This week @manton open-sourced the iOS and macOS apps. I think that is a great move in general, but it is not one of the things I require in the software I use. I never felt that comfortable when, a while ago now, I read users’ blog posts expressing anger or dismay that the client apps were not open-sourced. (Let’s put aside, for now, that what makes work is the server-side code.)

As a paying customer, and as a developer myself, I don’t think Manton and his team are obligated to share their client source code with me. I don’t think anyone is. If they want to, that’s great—but it is no guarantee that the client app itself will be better, more secure, more feature-rich, or even have a future many years from now. Heck, it doesn’t even look likely that will accept pull requests, so it is unclear whether open-sourcing it will change its development direction or iteration time at all. I’m not complaining about that, though. Maintaining an open source project/community and running a successful blog hosting business are almost entirely orthogonal to each other. Open source doesn’t really give me added comfort that an app I love or depend on will be there for me forever, because nothing is forever, even open-source software projects.

As a computer user and enthusiast, I used to care a lot more that I do now about free, libre, and open-source software. My primary reason was that I thought I could trust it more than closed source software. It is harder to hide malware, tracking, and obvious security flaws when the code is publicly viewable. History has shown that not to be entirely true. Remember Heartbleed? That incident showed us that widely used libraries may be maintained by only one or two people, and their source code can contain bugs and security flaws that go unnoticed for years, because no one is actually looking at the source code.

My secondary reason for preferring open-source software was more theoretical, but larger in scope and more exciting to me: open-source software can be a more practical and a better use of humanity’s programming resources. That’s because one of the great, unfulfilled promises of computer science is the ability to solve a certain problem once and for all, for everybody. Open source utilities, like the Unix command line tools, and open-source libraries, like OpenSSL, theoretically could make this happen. But it didn’t happen, at least not fully. We spend a lot of time, collectively, solving the same software problems over and over again. We may approach these problems in new ways, with new languages, and on new platforms. But in the end, we are repeating ourselves. Imagine where we could be if we didn’t keep repeat ourselves!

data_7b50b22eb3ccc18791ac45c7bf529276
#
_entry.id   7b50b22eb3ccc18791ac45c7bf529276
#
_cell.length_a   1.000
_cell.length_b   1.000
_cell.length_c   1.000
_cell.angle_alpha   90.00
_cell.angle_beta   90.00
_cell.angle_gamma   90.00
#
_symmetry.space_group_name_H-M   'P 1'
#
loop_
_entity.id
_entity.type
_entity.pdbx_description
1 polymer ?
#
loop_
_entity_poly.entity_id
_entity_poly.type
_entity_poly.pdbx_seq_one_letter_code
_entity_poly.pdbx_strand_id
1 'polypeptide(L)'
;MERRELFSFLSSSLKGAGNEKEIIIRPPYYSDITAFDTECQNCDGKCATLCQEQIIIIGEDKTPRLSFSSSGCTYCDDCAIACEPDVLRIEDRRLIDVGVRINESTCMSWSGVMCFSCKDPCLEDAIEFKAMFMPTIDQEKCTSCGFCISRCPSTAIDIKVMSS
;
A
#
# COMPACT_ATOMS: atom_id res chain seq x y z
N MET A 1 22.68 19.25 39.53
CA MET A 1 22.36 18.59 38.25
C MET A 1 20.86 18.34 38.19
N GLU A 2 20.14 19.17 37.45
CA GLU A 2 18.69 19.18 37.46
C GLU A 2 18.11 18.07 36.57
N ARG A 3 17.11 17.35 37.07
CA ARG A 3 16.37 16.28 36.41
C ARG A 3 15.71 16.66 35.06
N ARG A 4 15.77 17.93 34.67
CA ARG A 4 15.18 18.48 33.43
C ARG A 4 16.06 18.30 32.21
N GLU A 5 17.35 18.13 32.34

I actually think that most of the repetition is the inevitable result of human nature. Humans are curious; we want to know how something works, and how to do it ourselves. Humans are also prideful: we think “I can do the same thing, but better.” Most importantly, humans need to learn; each of us is born knowing nothing, and must learn extensively from our forebears to push our collective knowledge out just a little further.

In the end, what is most useful to me about open-sourcing its codebase is that I can look at it and learn from it. That could be very helpful. Long ago, I was interested in creating a dead-simple iOS app (extension, widget, whatever) for Micropub posting. Eventually, well before this week, open-sourced its Snippets library, which would have made writing such an app much easier. Now, with the client app also open sourced, I could review its code to see (presumably) how to call, configure, and use the Snippets library in an iOS app. That is even more useful than the Snippets library alone.

Now that the client app source code is free and open, maybe I could use some of it to help me build that little utility app now. In the same vein, maybe someone else could use much more of that source code and build a better, more feature-rich client app based on it. Maybe the app is a solved problem, and no one has to solve it again (at least until Apple stops supporting the frameworks it is based on), and a hundred other Micropub-blogging-based small businesses could spring up, all using a common client app. Who knows? That possibility is a risk to Manton and, but it is also a gift to the greater world.

Thanks, @manton, @cheesemaker, and @jean (are there others at for all the work you do.